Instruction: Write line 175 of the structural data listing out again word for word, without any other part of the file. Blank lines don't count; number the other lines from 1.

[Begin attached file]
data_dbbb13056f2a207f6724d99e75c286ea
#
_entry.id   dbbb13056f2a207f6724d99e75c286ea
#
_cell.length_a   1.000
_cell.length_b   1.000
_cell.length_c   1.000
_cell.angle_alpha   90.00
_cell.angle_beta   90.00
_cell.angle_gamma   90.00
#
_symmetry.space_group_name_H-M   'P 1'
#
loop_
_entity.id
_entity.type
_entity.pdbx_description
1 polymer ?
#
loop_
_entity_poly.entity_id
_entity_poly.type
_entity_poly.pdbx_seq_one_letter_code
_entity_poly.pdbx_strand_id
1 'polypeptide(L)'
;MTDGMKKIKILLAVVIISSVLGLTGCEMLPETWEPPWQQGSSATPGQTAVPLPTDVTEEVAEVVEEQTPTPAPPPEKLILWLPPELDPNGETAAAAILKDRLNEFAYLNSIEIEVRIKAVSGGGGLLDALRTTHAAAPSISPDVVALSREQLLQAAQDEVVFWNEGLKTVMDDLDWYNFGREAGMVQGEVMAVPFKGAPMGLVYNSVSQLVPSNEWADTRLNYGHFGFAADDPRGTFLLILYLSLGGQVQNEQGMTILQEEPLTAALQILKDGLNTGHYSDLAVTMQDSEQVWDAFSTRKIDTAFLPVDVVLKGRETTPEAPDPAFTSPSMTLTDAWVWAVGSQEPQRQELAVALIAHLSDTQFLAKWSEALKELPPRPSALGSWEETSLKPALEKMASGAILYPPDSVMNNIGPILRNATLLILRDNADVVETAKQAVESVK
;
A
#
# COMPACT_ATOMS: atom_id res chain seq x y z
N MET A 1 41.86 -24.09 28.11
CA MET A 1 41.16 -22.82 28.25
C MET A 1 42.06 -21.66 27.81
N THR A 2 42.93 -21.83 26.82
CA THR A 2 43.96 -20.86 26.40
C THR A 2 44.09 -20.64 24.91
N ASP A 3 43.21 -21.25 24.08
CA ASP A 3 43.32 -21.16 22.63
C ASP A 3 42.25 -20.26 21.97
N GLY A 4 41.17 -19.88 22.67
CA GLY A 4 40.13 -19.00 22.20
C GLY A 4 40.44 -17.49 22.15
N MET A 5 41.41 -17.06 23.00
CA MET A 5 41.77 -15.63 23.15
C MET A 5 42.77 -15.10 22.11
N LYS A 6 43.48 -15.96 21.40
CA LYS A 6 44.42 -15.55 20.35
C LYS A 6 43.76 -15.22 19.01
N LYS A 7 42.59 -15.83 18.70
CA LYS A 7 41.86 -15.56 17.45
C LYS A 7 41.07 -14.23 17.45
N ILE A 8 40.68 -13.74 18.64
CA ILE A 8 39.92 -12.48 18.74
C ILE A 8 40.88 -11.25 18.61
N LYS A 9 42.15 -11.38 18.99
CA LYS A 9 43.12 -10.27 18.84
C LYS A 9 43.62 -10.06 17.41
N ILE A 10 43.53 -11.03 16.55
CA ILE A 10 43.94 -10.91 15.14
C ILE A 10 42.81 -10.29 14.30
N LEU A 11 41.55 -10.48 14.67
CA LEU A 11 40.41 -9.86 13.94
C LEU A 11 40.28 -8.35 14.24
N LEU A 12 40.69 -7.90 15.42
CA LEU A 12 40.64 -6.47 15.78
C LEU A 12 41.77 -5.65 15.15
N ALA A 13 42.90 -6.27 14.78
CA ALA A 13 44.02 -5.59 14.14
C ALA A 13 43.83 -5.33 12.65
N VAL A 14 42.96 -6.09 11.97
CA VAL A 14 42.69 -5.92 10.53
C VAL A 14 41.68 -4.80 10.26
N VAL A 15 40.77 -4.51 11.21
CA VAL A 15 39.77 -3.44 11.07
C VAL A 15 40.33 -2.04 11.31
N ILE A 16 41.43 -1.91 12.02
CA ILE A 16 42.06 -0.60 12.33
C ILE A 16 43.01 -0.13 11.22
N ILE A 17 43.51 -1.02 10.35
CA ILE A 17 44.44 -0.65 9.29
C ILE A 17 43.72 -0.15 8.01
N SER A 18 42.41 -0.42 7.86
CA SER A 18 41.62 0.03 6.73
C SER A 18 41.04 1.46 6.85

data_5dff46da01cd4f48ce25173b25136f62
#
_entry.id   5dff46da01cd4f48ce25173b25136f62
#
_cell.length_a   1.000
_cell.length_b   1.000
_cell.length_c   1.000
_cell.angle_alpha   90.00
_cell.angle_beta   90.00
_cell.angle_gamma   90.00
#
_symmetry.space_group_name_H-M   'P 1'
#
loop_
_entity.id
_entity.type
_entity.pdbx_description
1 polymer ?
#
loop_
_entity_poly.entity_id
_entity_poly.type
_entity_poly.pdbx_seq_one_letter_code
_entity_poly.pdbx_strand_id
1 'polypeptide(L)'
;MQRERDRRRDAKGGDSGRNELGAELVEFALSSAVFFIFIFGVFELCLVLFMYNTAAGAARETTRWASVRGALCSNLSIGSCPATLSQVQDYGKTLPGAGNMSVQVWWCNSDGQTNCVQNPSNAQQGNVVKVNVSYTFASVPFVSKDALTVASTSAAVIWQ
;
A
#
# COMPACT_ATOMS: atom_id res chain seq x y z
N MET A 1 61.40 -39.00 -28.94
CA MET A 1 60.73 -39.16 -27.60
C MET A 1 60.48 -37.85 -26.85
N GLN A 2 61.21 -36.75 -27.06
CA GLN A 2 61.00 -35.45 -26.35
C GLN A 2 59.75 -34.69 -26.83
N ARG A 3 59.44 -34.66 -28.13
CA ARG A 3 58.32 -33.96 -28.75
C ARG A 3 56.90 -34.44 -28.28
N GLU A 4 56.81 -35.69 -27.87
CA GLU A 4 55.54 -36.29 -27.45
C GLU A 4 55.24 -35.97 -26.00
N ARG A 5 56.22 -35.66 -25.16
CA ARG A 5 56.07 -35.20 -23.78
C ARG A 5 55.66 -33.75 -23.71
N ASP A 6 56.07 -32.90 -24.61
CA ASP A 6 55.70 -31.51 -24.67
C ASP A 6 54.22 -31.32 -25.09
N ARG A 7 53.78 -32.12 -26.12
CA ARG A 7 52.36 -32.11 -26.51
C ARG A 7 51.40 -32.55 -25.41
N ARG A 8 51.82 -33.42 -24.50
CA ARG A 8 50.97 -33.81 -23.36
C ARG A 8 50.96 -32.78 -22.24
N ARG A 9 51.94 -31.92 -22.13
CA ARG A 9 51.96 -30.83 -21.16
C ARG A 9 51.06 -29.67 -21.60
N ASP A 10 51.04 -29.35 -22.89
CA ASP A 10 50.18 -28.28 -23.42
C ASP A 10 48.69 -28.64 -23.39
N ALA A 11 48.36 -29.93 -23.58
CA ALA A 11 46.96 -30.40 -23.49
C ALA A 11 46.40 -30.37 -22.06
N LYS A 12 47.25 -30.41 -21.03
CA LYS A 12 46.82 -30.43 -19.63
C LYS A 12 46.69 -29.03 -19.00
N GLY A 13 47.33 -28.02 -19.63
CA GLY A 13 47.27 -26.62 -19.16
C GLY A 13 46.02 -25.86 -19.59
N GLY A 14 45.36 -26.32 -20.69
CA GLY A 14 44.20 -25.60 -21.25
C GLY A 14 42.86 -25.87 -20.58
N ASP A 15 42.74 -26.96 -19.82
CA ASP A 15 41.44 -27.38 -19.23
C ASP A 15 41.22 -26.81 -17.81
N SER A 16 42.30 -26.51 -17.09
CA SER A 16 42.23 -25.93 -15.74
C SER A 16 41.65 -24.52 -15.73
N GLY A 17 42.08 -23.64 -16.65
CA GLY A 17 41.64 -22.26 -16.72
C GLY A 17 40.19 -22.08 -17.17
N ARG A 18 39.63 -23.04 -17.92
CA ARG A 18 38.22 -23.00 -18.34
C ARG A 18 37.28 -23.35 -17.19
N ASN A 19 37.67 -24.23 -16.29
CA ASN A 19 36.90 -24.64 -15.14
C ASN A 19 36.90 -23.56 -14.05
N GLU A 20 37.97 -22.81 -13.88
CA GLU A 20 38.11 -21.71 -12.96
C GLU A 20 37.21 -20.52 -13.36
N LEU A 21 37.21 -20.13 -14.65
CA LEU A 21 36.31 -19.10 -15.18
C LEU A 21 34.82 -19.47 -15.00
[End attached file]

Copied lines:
N LEU A 21 37.21 -20.13 -14.65